The hooligan are back. After last year’s disappointing runs in the Chilkoot and Chilkat rivers, Haines and Klukwan subsistence fishermen are excited that this spring’s return has been abundant. Area biologists don’t know why the runs fluctuate so much. But they’re trying to bolster research to understand the traditionally important fish a little better.
To find out whether the hooligan are running, all you have to do is listen. The hooligan (also known as eulachon) don’t make any noise, but the thousands of gulls and other birds feeding on them do.
Sonny Williams trekked out to Jones Point Tuesday morning to pick up a bucket left behind by a friend.
“Does anybody know if there’s a bucket down there with a net in it?”
Williams says he’s already caught his fill of fish from the Chilkoot River. But as we walk along the bank and he sees the dark streaks in the water that show where the hooligan are, he can’t help himself. He goes to his truck to get a throw net and brings it back next to another fisherman, Vince Hotch.
“You ready Vince?” Williams asks, and then throws his net in the water. He reels it in, and it’s full of wriggling, little silver fish.
Williams doesn’t just catch, smoke and make oil with the fish. He also keeps data on them: when the run begins, how long it lasts in the Chilkoot and Chilkat. He started doing it because no one else was.
“It’s just pretty awesome to see a giant run like this, because that means four years from now probably there’ll be another big run,” Williams said. “I can’t say though really because there’s nobody that studies them. So I decided to keep track of it.”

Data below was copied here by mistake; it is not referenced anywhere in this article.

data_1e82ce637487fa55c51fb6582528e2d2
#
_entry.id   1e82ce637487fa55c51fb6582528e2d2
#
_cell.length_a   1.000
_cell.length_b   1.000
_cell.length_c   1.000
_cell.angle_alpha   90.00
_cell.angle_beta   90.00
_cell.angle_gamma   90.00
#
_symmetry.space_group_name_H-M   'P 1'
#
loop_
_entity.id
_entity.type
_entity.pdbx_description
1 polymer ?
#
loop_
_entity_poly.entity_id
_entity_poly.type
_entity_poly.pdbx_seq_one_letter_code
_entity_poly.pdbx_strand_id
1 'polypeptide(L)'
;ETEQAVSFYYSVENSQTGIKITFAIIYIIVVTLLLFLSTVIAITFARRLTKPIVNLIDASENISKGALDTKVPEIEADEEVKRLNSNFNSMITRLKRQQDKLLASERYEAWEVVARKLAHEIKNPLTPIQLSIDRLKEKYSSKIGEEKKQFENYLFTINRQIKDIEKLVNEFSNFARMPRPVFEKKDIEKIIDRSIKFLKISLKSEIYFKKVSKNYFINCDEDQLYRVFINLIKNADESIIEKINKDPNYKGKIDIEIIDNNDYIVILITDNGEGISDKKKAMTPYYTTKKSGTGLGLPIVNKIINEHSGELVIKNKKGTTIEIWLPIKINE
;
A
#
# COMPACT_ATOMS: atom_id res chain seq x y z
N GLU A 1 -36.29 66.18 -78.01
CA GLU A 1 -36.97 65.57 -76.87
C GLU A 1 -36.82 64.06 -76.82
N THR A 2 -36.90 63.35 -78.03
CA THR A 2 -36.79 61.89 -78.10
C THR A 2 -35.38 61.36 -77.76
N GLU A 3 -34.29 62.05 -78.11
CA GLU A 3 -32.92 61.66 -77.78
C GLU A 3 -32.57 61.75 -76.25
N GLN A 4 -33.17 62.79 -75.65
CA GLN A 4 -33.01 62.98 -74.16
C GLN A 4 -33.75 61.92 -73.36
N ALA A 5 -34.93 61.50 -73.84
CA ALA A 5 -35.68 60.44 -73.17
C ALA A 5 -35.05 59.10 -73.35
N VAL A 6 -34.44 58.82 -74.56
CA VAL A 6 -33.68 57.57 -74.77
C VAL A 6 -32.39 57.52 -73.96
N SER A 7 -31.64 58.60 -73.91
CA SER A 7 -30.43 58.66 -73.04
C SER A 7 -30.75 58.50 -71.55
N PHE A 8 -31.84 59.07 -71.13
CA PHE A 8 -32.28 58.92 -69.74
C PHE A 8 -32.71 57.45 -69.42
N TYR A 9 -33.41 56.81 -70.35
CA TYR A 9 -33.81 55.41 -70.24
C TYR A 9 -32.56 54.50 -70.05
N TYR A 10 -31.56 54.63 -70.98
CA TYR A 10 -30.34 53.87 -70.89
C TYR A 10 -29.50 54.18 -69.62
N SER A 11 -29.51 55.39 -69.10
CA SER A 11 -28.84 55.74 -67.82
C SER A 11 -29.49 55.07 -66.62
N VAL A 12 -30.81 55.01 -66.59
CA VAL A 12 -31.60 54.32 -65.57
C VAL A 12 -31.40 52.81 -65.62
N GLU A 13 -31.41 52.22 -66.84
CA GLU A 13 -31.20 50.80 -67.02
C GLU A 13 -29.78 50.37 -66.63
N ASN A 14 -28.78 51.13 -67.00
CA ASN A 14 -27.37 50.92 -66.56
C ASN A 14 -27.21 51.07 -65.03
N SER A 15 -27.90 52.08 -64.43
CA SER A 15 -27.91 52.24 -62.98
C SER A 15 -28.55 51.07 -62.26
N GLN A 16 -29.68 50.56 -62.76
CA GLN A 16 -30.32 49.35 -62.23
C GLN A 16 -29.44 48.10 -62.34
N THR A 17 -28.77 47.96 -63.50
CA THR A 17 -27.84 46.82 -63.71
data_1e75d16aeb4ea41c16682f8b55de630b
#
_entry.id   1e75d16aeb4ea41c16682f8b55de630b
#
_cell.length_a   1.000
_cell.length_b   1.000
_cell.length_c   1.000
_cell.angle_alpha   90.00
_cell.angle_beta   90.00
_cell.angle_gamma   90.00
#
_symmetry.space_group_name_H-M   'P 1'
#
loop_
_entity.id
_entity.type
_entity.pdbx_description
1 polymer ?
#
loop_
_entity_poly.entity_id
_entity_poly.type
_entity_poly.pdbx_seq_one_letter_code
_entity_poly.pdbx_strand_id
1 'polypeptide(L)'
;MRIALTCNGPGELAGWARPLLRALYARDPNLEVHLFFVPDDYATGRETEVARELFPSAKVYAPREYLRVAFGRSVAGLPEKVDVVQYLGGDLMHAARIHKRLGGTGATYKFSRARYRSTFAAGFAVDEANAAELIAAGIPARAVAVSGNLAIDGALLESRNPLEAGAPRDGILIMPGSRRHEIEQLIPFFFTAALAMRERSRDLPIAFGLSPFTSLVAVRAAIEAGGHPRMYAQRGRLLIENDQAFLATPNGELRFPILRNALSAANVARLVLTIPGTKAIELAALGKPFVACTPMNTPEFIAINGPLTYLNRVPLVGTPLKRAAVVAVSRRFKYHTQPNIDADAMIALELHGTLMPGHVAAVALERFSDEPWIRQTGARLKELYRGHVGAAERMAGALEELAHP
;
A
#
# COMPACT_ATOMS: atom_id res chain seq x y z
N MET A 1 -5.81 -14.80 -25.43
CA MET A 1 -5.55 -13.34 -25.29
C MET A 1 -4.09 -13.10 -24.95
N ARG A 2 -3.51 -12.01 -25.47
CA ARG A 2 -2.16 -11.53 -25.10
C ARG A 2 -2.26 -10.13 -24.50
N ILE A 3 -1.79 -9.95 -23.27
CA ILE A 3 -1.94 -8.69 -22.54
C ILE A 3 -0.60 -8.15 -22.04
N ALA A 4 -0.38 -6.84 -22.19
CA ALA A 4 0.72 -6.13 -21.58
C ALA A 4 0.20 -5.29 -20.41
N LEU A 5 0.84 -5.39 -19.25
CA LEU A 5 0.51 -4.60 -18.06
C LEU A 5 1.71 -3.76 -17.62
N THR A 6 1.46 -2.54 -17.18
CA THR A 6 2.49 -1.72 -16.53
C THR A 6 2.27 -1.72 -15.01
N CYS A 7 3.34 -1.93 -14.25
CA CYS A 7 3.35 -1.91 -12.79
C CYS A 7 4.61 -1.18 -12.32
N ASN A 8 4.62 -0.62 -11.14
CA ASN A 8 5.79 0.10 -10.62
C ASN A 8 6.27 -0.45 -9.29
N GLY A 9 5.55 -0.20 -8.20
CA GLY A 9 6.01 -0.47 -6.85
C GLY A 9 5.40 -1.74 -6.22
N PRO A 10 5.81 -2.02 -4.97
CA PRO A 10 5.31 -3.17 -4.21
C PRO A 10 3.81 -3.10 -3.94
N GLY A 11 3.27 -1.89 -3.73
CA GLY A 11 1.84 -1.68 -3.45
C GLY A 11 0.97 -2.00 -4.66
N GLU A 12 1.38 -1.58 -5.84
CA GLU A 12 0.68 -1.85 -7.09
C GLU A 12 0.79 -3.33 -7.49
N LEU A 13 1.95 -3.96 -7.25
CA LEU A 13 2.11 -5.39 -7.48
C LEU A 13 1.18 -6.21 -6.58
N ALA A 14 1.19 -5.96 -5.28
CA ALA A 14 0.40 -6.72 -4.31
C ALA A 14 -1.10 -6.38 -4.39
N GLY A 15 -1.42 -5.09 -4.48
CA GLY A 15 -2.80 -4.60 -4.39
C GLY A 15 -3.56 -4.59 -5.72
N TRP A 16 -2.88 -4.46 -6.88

“They’re such interesting fish, they always keep you on your toes,” said Meredith Pochardt,with the Takshanuk Watershed Council.
The watershed council is the only group that formally studies the local hooligan run, and they only have about six years of data for the Chilkoot River and none for the Chilkat.
“It’s better than nothing, but it’s not that long of data set and it’s only one river.”
Pochardt says the purpose of their catch and release study on the Chilkoot is to get baseline data.
“Hooligan are a little different than salmon. Because hooligan aren’t tied to one river, they don’t necessarily go back to one natal stream to spawn. They’re more opportunistic and they’ll kind of pick a river in a region. So the same population that spawns in the Chilkat or Chilkoot, could spawn in the Ferebee or the Taiya or the Katzehin or Berners Bay.”
That seems to be what happened last year. The hooligan run was super low on the Chilkoot, only about 300,000, according to Pochardt. This year it’s up around 1.8 million. But in the Taiya River up by Skagway last year, people said it was the biggest run they had ever seen. The theory is that some unknown environmental trigger caused the hooligan to go towards the Taiya instead of the Chilkoot.
Now, Skagway is going to start to get some numbers on the hooligan run in the Taiya.
“We’re basically trying to get some baseline information about hooligan to understand when the waters are most vulnerable to activities that might affect spawning,” said National Park Service biologist Jami Belt. NPS is starting a hooligan study on the Taiya.
“The arrival of the hooligan breaks the fast for the birds and sea mammals that are getting ready for their breeding season,” Belt said. “We’ve had all kinds of activity from river otters…so it’s just a really good indicator species for us of how things are functioning in that ecosystem.”
Skagway fisherman say this year’s hooligan run seemed strong but brief. Soon, the Park Service will have numbers to compare to the anecdotes.
Back at the Chilkat, Williams takes out some of the hooligan he caught a few days ago and smoked.
“I usually try to have one a day. It’s like an apple a day, I try to eat one hooligan a day,” Williams says.
He hopes next spring, the mysterious little fish will swim back to the Chilkat and Chilkoot so he can stock up for another year.